void IntrinsicTriangulation::delaunayRefine(cosnt std::function<bool(Face)>& shouldRefine, size_t maxInsertions = inf)
General version of intrinsic Delaunay refinement, taking a function which will be called to determine if a triangle should be refined. Will return only when all triangles pass this function, or maxInsertions
is exceeded, so be sure to chose arguments such that the function terminates.
void IntrinsicTriangulation::setMarkedEdges(const EdgeData<bool>& markedEdges)
Set a subset of the edges which are special marked edges. If true, the edge is fixed, and will not be flipped (e.g. in flipToDelaunay()
.
The class automatically internally hanldes updates to this array as edge splits are performed, so if a marked edge is split the two resulting edges will be marked.
LowLevel Mutators
Refreshing quantities
The intrinsic triangulation isa geometry object, which means that one may require()
quantities from it. However, for efficiency reasons, these quantities are not automatically updated after each lowlevel mutataion. Call refreshQuantities()
after a sequence of mutations to update.
bool IntrinsicTriangulation::flipEdgeIfNotDelaunay(Edge e)
If the edge is not (intrinsic) Delaunay, flip it. Returns true if flipped.
bool IntrinsicTriangulation::flipEdgeIfPossible(Edge e)
If the edge can be flipped, flip it. Returns true if flipped.
Edges cannot be flipped if:  the are boundary edges  either endpoint is a degree 1 vertex  when laid out in the plane, the diamond containing the edge is a nonconvex quadrilateral
Vertex IntrinsicTriangulation::insertVertex(SurfacePoint newPositionOnIntrinsic)
Inserts a new vertex in the intrinsic triangulation. The adjacent faces will be triangulated to maintain a triangle mesh. In degenerate situations, this procedure may fail and return Vertex()
.
Vertex IntrinsicTriangulation::insertCircumcenter(Face f)
Insert an new vertex in to the intrinsic triangulation, at the intrinsic circumcenter of some face. Note that for an obtuse face, the circumcenter is outside of the triangle; the resulting location will be found by tracing. Adjacent faces will be triangulated to maintain a triangle mesh. In degenerate situations, this procedure may fail and return Vertex()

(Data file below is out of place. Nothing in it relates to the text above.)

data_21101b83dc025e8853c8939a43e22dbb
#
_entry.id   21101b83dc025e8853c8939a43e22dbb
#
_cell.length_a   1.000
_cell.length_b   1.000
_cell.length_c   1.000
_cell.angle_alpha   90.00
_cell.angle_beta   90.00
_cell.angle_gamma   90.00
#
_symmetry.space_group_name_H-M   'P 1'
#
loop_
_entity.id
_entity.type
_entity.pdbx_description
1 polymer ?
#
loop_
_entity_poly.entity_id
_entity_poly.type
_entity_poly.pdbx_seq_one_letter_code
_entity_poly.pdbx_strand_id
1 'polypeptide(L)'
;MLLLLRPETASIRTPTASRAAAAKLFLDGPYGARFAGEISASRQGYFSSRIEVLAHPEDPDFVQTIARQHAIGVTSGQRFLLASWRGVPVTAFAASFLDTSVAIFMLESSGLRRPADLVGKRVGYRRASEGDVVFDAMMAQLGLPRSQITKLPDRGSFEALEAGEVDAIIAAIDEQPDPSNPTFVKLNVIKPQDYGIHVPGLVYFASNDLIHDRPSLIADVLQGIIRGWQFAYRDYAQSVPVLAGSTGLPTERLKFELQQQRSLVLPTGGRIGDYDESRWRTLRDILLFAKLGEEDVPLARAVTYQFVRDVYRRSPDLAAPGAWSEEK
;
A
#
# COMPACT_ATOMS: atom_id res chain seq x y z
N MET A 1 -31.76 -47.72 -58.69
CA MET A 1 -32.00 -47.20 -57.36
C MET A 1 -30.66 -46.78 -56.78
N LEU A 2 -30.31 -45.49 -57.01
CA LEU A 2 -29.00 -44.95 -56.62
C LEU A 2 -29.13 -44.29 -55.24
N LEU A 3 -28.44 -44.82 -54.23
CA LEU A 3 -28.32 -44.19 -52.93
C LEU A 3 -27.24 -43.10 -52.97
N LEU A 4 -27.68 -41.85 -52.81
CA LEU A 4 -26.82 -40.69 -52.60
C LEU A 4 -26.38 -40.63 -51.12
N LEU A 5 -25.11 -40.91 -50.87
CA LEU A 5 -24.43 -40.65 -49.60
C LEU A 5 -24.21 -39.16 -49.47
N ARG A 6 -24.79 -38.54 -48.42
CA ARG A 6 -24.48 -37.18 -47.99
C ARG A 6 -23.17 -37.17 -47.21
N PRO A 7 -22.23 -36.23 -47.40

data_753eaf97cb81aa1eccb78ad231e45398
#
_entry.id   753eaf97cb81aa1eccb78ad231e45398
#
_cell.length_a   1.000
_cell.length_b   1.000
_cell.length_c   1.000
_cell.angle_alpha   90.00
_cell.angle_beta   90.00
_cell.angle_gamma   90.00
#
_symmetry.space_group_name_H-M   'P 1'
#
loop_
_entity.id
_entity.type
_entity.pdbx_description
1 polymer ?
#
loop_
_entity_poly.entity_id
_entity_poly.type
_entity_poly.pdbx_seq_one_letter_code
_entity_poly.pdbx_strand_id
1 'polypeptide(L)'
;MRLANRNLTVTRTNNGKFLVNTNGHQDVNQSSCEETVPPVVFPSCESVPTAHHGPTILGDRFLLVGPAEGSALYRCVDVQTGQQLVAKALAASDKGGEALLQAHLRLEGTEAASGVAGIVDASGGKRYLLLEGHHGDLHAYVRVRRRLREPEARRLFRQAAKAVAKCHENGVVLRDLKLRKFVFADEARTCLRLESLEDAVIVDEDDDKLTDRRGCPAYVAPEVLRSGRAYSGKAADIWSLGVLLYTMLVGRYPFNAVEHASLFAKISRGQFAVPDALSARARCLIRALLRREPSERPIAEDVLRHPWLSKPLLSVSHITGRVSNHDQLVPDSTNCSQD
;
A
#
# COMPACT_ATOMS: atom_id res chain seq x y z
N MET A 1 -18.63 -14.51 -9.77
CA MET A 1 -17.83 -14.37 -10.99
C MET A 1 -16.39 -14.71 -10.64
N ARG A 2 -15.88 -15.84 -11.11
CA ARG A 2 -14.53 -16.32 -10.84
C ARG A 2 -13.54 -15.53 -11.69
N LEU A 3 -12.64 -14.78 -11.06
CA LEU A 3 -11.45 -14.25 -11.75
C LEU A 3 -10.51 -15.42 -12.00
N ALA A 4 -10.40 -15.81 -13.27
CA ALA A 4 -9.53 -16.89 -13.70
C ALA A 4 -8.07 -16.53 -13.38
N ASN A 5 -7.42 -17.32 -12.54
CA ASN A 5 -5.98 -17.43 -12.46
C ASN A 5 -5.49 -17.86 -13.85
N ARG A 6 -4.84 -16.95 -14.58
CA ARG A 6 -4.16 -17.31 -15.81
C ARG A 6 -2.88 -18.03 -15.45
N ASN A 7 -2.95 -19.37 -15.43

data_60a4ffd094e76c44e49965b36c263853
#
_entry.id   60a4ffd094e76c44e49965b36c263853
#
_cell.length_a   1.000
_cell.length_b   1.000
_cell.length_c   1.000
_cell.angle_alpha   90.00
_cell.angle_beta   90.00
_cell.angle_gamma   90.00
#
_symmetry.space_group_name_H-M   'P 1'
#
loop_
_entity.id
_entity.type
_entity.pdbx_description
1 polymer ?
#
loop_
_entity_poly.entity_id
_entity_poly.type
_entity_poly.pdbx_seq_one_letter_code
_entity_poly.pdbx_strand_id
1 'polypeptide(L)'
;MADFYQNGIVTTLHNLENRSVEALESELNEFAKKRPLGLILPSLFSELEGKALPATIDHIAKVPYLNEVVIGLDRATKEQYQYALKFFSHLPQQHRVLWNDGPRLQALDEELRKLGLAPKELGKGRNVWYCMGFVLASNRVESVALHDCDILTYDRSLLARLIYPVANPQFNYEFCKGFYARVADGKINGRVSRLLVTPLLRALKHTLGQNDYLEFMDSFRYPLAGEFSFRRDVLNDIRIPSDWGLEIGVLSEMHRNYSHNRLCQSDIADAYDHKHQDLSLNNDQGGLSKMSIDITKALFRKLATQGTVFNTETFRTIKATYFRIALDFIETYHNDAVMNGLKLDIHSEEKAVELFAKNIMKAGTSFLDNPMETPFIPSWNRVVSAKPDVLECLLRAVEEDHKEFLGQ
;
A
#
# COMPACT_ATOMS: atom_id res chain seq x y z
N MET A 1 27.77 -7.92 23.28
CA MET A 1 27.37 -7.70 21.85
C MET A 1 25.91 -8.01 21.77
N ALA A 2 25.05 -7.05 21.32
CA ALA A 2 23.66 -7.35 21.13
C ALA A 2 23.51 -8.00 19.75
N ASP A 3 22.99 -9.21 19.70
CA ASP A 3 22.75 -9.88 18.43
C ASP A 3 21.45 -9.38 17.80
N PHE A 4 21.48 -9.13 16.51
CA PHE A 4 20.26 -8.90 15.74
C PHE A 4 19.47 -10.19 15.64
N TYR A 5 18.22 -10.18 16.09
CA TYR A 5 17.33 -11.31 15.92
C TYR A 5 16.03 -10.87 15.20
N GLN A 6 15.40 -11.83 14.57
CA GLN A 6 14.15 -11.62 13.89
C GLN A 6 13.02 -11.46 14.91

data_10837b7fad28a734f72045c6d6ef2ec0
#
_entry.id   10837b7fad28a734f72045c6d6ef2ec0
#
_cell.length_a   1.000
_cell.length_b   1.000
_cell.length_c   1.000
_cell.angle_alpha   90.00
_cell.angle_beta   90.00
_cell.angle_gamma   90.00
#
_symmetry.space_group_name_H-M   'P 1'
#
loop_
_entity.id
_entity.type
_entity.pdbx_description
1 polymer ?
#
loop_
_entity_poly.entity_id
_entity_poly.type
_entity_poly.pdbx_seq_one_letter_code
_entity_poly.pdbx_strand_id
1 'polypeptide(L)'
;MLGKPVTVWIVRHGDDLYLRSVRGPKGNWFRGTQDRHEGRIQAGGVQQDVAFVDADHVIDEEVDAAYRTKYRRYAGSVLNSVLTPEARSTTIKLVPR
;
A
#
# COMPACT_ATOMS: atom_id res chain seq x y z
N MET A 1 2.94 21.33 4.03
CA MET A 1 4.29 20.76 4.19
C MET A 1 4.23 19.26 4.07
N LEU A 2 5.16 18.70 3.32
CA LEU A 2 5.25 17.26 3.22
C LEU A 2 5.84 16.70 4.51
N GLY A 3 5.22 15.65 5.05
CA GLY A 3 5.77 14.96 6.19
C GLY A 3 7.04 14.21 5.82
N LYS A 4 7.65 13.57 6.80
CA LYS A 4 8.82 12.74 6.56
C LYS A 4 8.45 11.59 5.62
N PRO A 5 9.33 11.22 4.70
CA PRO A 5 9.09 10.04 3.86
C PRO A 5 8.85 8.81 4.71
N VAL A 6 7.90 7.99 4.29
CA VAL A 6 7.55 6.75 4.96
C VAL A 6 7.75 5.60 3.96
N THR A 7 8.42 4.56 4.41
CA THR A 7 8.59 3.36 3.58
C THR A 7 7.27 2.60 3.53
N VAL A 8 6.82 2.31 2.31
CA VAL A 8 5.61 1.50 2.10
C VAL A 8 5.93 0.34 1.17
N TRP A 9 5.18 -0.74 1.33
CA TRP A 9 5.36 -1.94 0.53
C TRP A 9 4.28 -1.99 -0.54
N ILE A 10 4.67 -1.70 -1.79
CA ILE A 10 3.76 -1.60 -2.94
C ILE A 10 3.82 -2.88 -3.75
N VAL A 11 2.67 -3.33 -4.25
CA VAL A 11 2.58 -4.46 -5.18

.
Vertex IntrinsicTriangulation::insertBarycenter(Face f)
Insert a new vertex in the intrinsic triangulation, at the intrinsic barycenter of face f
.
Face IntrinsicTriangulation::removeInsertedVertex(Vertex v)
Removes an inserted vertex from the triangulation. Returns Face()
if the vertex cannot be removed.
Halfedge IntrinsicTriangulation::splitEdge(Halfedge he, double tSplit)
Splits an oriented edge. Returns the halfedge which starts at the inserted vertex and points in the same direction as the input halfedge.
Additionally, callbacks can be registered by inserting them in to the following lists. These callbacks will be invoked whenever the corresponding mesh operation is performed within the intrinsic triangulation. This can be useful e.g. for maintaining values as the mesh is modified.
std::list<std::function<void(Edge)>> edgeFlipCallbackList
Member variable, a list of callbacks which are invoked whenever an edge is flipped.
Example: construct a lambda callback and register it
SignpostIntrinsicTriangulation intTri = /* constructed somehow */;
auto updateOnFlip = [&](Edge flipE) {
// do something
};
auto callbackRef = intTri>edgeFlipCallbackList.insert(std::end(intTri>edgeFlipCallbackList), updateOnFlip);
std::list<std::function<void(Face, Vertex)>> faceInsertionCallbackList
Member variable, a list of callbacks which are invoked whenever vertex is inserted in to a face. The first argument is the old face, and the second is the new vertex.
Example: construct a lambda callback and register it
SignpostIntrinsicTriangulation intTri = /* constructed somehow */;
auto updateOnInsert = [&](Face oldF, Vertex newV) {
// do something
};
auto callbackRef = intTri>faceInsertionCallbackList.insert(std::end(intTri>faceInsertionCallbackList), updateOnInsert);
std::list<std::function<void(Edge, Halfedge, Halfedge)>> edgeSplitCallbackList
Member variable, a list of callbacks which are invoked whenever an edge is split. The first edge is the old edge which was just split, and the two halfedges are along the new edges which were created by the split.
Example: construct a lambda callback and register it
SignpostIntrinsicTriangulation intTri = /* constructed somehow */;
auto updateOnSplit = [&](Edge oldE, Halfedge newHe1, Halfedge newHe2) {
// do something
};
auto callbackRef = intTri>edgeSplitCallbackList.insert(std::end(intTri>edgeSplitCallbackList), updateOnSplit);
Citations
The above data structures are described in the following works:
@article{Sharp:2021:GPI,
author = {Sharp, Nicholas and Gillespie, Mark and Crane, Keenan},
title = {Geometry Processing with Intrinsic Triangulations},
booktitle = {ACM SIGGRAPH 2021 courses},
series = {SIGGRAPH '21},
year = {2021},
publisher = {ACM},
address = {New York, NY, USA},
}
@article{sharp2019navigating,
title={Navigating intrinsic triangulations},
author={Sharp, Nicholas and Soliman, Yousuf and Crane, Keenan},
journal={ACM Transactions on Graphics (TOG)},
volume={38},
number={4},
pages={55},
year={2019},
publisher={ACM}
}
@article{gillespie2021integer,
title={Integer Coordinates for Intrinsic Geometry Processing},
author={Gillespie, Mark and Sharp, Nicholas and Crane, Keenan},
journal={arXiv preprint arXiv:2106.00220},
year={2021}
}